California Clean Truck Laws Cut Black Carbon in Half

California Clean Truck Laws Cut Black Carbon in Half

Photo CC-licensed by Flickr user futureatlas.com.

California laws to clean up diesel vehicles over the last 20 years have managed to slash black carbon levels in half, according to new research.

Black carbon is caused by diesel engines, cooking stoves, forest fires and the burning of fossil fuels. The particles absorb heat while in the atmosphere and darken surfaces when they eventually end up on snow or ice. But laws in California for cleaner fuels and diesel truck engines has had a positive impact on the state's air quality and warming potential.

V. Ramanathan, a professor at Scripps Institution of Oceanography, estimated the reduction in black carbon has helped to avoid about 1.4 watts of heating per square meter of the Earth's surface, Science Now reported. Greenhouse gases typically trap two to four watts of power from heat given off by the planet per square meter of heating.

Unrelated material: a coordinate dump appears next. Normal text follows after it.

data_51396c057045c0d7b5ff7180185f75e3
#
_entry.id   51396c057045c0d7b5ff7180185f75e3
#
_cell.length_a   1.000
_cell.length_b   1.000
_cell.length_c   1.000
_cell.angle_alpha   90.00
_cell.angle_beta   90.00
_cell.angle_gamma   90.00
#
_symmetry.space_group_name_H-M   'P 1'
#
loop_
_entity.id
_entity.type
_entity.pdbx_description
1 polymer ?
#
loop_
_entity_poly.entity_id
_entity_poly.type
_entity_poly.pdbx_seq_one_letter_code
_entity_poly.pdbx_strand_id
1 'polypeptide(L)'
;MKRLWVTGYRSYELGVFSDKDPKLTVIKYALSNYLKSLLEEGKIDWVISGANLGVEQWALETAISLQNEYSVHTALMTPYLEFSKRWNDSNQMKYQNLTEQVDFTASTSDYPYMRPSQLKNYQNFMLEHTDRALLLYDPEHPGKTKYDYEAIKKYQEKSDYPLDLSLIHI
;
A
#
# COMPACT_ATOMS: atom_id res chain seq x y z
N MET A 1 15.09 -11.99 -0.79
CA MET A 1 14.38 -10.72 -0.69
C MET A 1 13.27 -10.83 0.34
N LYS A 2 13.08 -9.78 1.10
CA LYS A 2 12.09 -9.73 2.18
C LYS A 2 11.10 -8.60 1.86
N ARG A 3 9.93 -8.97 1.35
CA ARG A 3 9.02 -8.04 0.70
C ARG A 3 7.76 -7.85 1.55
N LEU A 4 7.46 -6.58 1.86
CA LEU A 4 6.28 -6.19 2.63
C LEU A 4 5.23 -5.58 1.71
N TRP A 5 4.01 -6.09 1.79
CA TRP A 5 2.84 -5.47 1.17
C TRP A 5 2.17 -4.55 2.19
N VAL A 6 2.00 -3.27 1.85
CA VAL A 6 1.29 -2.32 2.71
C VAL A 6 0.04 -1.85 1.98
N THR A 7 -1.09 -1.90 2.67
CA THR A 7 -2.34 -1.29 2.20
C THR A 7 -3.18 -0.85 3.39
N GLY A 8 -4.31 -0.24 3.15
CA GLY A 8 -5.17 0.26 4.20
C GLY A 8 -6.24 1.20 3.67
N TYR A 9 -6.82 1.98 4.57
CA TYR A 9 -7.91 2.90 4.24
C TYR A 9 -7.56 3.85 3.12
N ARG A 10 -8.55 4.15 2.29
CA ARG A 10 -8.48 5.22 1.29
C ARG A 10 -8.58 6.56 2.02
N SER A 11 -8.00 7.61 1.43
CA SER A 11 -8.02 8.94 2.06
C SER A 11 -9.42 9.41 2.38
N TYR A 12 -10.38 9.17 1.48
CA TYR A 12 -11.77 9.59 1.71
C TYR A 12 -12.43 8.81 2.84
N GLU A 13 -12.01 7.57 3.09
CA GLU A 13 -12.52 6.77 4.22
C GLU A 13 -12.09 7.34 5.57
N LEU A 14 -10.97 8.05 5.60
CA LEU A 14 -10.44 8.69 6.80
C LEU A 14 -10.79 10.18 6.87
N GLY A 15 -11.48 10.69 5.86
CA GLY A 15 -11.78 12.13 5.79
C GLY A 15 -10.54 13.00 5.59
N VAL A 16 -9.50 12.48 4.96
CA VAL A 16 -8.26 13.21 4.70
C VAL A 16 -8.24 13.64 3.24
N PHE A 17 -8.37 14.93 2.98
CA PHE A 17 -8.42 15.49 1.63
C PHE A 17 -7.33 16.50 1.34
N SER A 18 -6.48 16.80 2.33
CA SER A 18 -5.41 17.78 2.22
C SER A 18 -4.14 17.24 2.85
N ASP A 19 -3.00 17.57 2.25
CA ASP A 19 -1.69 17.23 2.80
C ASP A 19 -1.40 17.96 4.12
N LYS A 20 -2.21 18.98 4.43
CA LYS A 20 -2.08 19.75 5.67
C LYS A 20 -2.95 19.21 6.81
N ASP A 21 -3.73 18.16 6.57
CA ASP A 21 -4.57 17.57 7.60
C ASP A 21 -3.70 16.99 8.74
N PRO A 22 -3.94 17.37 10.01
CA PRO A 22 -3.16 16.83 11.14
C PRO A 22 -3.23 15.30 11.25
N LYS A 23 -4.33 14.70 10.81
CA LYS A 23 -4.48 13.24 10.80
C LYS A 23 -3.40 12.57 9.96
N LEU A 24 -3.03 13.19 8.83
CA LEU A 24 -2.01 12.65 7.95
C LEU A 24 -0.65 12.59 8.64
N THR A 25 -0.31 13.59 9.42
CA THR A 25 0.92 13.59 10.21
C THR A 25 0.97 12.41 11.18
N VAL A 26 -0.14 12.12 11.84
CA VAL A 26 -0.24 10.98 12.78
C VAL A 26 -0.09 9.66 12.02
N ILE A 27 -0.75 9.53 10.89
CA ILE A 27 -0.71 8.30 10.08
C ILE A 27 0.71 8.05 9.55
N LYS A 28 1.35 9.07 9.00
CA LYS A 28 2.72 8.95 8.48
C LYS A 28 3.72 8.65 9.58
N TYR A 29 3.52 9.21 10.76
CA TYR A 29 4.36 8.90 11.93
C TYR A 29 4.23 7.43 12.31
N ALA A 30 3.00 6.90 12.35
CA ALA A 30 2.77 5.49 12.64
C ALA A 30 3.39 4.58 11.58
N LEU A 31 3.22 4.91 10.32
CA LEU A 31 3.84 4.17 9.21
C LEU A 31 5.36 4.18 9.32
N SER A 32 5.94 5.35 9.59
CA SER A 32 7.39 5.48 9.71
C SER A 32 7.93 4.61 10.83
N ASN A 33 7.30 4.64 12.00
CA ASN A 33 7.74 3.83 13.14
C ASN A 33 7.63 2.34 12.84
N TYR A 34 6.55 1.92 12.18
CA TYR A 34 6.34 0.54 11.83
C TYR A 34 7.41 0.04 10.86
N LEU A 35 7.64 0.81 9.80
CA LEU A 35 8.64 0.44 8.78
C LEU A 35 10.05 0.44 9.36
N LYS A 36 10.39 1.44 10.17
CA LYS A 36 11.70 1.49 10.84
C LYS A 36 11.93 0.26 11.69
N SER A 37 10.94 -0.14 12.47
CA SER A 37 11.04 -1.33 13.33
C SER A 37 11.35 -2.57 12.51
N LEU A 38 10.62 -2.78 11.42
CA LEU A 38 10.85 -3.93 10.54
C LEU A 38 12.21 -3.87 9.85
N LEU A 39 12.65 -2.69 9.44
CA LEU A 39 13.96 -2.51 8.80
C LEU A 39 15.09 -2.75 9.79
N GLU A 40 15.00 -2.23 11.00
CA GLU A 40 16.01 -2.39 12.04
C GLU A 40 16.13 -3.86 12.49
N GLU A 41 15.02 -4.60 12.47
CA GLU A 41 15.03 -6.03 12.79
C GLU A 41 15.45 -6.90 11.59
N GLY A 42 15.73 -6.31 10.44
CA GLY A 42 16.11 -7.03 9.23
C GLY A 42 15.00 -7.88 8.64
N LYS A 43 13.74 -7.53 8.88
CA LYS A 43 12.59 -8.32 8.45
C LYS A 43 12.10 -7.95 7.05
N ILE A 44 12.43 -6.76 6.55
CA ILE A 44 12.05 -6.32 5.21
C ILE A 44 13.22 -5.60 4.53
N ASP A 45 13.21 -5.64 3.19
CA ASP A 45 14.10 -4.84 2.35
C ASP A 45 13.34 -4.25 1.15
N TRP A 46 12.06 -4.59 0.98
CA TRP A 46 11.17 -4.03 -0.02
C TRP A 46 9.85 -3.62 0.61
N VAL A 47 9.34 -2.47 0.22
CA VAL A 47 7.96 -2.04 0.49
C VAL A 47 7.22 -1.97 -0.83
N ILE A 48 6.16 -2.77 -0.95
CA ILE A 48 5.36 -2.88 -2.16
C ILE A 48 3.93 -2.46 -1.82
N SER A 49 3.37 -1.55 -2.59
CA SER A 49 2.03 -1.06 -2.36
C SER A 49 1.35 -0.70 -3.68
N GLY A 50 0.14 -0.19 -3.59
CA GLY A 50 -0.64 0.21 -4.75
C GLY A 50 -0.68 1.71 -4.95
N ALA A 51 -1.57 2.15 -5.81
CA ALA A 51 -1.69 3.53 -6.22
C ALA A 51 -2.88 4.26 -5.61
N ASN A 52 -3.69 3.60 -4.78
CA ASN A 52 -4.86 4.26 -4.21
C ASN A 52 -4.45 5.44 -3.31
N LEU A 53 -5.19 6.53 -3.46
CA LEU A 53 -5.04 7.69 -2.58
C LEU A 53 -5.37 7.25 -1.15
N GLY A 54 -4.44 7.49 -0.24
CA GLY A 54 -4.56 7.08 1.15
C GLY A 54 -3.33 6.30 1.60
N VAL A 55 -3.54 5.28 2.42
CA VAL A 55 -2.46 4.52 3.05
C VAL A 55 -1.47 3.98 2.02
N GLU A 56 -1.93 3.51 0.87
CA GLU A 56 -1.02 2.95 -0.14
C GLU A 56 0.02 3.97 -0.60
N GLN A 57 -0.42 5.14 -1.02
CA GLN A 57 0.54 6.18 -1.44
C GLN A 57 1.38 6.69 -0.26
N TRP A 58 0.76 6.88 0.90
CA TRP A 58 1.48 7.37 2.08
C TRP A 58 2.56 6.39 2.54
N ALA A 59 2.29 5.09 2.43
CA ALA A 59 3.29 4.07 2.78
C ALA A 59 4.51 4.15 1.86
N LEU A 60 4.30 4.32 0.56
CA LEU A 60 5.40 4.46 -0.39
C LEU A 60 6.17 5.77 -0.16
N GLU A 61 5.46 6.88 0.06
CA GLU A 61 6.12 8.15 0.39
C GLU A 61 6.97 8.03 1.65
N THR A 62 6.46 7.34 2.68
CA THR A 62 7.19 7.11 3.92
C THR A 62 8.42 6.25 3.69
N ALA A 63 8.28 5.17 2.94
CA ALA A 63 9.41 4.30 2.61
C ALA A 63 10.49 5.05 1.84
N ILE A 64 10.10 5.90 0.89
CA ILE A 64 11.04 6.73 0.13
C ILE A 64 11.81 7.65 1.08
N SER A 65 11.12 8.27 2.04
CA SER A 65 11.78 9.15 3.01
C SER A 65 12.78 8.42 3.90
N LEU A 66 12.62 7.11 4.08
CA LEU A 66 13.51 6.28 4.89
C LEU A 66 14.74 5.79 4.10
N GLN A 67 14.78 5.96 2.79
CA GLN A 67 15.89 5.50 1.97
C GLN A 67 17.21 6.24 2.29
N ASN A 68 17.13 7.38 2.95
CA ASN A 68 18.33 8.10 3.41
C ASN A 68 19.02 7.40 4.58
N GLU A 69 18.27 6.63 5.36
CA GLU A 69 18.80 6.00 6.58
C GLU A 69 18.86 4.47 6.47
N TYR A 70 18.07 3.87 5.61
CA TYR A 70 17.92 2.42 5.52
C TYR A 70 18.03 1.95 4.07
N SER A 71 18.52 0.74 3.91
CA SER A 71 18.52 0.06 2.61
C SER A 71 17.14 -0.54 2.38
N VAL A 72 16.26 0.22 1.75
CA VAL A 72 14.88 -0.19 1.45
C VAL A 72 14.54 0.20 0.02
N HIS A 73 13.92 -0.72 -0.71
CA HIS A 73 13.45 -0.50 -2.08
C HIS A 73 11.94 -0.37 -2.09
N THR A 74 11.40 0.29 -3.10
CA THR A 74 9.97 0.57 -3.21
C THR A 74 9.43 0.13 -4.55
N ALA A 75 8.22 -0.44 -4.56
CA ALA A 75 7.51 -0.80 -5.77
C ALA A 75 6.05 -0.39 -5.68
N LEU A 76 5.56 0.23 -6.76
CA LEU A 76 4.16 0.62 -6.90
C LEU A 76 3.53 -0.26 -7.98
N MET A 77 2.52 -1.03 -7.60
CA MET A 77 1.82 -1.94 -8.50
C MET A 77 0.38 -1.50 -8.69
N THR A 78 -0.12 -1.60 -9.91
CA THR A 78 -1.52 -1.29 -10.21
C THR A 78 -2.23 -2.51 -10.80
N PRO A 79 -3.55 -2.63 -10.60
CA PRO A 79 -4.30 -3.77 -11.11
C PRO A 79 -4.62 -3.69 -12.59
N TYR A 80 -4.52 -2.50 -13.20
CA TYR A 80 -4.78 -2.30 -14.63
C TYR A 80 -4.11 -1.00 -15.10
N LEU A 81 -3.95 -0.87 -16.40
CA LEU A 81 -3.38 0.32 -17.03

Black carbon is the main component of soot and a major contributor to climate change. Some estimate black carbon may be second only to carbon dioxide in terms of driving climate change, but instead of CO2's long life in the atmosphere, black carbon only remains in the atmosphere for a few weeks, according to the Pew Center on Global Climate Change.

V. Ramanathan detailed the results in a study recently published in the journal Atmospheric Environment.

Photo CC-licensed by Flickr user futureatlas.com.